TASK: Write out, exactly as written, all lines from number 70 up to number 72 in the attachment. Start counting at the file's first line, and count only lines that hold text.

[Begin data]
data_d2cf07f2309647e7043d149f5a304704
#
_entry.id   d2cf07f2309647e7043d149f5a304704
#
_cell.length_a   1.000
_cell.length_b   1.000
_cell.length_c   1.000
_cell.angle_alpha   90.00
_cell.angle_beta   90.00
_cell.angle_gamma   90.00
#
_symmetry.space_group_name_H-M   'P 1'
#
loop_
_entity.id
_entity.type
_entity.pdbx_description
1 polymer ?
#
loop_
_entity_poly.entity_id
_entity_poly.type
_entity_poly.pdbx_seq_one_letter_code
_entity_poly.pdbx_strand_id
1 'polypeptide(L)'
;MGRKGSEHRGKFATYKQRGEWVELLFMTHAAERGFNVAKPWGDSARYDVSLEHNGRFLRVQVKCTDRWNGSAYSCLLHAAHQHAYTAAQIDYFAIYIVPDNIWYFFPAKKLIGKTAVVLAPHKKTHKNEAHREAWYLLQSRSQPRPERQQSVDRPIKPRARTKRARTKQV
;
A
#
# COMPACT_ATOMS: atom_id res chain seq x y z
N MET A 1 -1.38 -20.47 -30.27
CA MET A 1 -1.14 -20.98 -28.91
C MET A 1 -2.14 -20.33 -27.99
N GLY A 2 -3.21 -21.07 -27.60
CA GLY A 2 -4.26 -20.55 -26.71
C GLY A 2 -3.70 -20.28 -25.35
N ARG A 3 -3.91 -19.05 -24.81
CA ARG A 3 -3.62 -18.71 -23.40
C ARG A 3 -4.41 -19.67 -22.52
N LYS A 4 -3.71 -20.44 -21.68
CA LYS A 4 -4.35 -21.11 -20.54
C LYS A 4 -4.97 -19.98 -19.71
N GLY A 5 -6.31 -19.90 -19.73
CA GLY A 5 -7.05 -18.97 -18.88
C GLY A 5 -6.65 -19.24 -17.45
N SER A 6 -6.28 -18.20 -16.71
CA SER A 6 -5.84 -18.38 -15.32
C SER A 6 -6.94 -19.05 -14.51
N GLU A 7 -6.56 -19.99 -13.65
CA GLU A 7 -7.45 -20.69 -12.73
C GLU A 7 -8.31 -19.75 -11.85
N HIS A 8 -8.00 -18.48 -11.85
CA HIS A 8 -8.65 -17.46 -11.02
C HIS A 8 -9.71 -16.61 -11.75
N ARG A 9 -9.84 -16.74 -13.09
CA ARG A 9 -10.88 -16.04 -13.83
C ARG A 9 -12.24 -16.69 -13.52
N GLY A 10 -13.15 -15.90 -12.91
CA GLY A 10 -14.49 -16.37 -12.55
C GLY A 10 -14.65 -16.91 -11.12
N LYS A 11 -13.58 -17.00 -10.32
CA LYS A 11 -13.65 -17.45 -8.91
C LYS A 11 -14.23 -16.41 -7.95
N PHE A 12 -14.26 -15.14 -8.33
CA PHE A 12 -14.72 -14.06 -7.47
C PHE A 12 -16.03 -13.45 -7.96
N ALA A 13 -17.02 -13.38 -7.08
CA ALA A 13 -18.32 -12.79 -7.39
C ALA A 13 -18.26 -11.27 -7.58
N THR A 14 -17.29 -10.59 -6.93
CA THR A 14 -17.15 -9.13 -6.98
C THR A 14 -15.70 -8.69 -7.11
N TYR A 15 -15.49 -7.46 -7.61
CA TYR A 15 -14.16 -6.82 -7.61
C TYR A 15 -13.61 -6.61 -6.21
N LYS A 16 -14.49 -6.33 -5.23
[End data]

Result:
N THR A 14 -17.29 -10.59 -6.93
CA THR A 14 -17.15 -9.13 -6.98
C THR A 14 -15.70 -8.69 -7.11